However, if you have a car payment or mortgage, you agree that the creditor could attach a lien to your property and take your car or home if you fail to make the payments on time. This type of debt is a secured debt. You will be able to discharge some types of secured debt in a chapter 7 bankruptcy even though the lien attached to your property will not go away. You could discharge the debt on your car loan or mortgage, but you would need to give up the vehicle or home. Common examples of unsecured debt that the bankruptcy court will discharge in a chapter 7 bankruptcy include:

  • Any type of consumer debt
  • Medical bills
  • Utility bills
  • Back rent
  • Personal loans
  • Credit card bills
  • Some types of government benefits overpayment

Debts That Cannot be Discharged in a Chapter 7 Bankruptcy

Some debts cannot be discharged in the Chapter 7 bankruptcy process. You will not be able to discharge your student loan debt during the bankruptcy process. Additionally, the bankruptcy court will not allow you to discharge debt from certain types of luxury purchase obtained right before you filed for bankruptcy. If you incurred a debt within 90 days of filing for bankruptcy for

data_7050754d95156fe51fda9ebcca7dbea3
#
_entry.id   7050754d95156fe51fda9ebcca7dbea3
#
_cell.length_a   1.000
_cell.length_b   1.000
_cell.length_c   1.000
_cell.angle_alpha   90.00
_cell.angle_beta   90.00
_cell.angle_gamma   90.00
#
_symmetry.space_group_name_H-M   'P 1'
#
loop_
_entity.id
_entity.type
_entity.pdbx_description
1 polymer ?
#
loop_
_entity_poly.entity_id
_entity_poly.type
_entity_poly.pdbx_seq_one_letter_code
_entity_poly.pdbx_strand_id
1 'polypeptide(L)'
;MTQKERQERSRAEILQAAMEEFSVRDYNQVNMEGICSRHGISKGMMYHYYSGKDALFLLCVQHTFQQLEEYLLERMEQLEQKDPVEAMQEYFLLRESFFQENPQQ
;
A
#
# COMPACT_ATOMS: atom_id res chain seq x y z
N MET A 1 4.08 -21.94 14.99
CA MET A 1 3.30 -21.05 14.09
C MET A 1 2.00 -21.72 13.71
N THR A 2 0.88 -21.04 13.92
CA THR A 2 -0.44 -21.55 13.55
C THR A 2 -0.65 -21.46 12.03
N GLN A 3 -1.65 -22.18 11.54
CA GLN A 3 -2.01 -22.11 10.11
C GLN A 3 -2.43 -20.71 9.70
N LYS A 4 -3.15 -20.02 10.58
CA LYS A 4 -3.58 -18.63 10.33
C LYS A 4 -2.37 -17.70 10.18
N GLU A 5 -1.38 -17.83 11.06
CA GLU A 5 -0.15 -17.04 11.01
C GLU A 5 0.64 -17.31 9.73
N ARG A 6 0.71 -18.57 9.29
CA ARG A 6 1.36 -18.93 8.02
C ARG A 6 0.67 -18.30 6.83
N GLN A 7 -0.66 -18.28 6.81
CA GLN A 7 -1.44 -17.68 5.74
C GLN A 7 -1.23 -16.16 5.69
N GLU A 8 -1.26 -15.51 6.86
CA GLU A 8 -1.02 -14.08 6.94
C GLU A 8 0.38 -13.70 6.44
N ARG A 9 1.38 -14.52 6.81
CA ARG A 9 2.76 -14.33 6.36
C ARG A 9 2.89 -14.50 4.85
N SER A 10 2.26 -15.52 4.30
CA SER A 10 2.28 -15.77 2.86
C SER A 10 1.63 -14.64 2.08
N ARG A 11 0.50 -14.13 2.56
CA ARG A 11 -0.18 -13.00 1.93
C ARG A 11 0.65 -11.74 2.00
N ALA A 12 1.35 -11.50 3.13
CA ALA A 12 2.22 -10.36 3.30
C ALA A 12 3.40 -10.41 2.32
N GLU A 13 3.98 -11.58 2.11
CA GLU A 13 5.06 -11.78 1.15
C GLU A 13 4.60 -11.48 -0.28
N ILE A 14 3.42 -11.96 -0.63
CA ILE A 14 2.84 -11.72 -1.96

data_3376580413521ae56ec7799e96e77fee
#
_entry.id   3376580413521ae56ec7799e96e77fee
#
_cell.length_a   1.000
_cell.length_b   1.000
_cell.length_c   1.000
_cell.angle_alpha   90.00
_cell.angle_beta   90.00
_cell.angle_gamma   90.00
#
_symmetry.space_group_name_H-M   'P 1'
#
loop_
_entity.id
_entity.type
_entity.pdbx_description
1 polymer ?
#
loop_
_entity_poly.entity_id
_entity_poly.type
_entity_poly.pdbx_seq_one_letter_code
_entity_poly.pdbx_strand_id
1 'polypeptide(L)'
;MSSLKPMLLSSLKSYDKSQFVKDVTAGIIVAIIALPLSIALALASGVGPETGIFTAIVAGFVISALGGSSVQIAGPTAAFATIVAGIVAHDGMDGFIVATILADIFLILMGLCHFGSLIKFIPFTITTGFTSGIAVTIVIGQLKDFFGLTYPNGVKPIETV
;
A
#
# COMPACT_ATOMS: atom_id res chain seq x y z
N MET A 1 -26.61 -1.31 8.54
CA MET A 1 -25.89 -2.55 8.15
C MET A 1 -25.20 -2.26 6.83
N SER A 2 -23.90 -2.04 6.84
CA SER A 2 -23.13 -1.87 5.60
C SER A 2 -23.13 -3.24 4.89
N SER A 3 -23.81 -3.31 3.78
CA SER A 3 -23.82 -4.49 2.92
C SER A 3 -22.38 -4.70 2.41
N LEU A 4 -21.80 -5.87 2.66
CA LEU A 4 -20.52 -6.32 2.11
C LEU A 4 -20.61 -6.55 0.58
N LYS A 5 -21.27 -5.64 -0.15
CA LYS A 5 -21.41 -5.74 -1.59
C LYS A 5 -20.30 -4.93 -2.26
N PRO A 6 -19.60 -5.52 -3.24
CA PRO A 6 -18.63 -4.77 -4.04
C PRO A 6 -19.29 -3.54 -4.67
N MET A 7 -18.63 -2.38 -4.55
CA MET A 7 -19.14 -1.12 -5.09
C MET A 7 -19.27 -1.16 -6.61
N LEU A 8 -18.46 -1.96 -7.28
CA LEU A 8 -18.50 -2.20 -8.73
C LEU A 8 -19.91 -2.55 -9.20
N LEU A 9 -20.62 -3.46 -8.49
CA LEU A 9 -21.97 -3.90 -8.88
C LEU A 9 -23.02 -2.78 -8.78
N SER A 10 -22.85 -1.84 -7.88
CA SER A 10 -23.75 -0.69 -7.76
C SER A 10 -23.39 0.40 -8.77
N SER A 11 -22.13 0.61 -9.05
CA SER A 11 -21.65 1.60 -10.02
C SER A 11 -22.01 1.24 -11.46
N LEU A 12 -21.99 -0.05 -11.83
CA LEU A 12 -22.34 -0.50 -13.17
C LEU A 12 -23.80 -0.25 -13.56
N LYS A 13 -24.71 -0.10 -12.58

a luxury good or service, these debts are not dischargeable. Additionally, lawsuit judgments are usually not dischargeable, but there are a few exceptions. Certain types of tax debts are not dischargeable.

Chapter 7 Bankruptcy Exemptions

Under Florida law, certain types of secured debts are exempted from liquidation as long as the debt is reaffirmed with the creditor, and an agreement to pay the debt off promptly can be reached. Florida has its own set of property eligible for exemption. The debtor must have lived in Florida for the last 730 days to take advantage of these exemptions. Florida offers a generous homestead exemption.

The debtor can exempt an unlimited amount of home equity from bankruptcy liquidation as long as the property is not larger than a half acre in a municipality or 160 acres outside the municipal zone. If you decline to use this homestead exemption, you will be able to use a “wild card” exemption that you can apply to up to $4,000 of your personal property.

The Benefit of Hiring a Chapter 7 Bankruptcy Lawyer

The process of filing for Chapter 7 bankruptcy in Florida is complicated. There are many factors that an individual should consider before filing for bankruptcy. Working with an experienced bankruptcy lawyer will allow you to move through the process smoothly, and we will provide you with the legal protection you need. Attorney Carolyn Secor, P.A., has a proven track record of successfully representing Clearwater area clients in chapter 7 bankruptcies.

Contact a Clearwater Chapter 7 Bankruptcy Lawyer Today

Are you considering filing for chapter 7 bankruptcy in Clearwater, Florida? Attorney Carolyn Secor, P.A., will review your financial situation and consider your assets, income, and debt to help you choose the most advantageous path forward. If you decide to file for chapter 7 bankruptcy, she will represent your best interest throughout the process. Contact Carolyn Secor, P.A., today to schedule your initial consultation.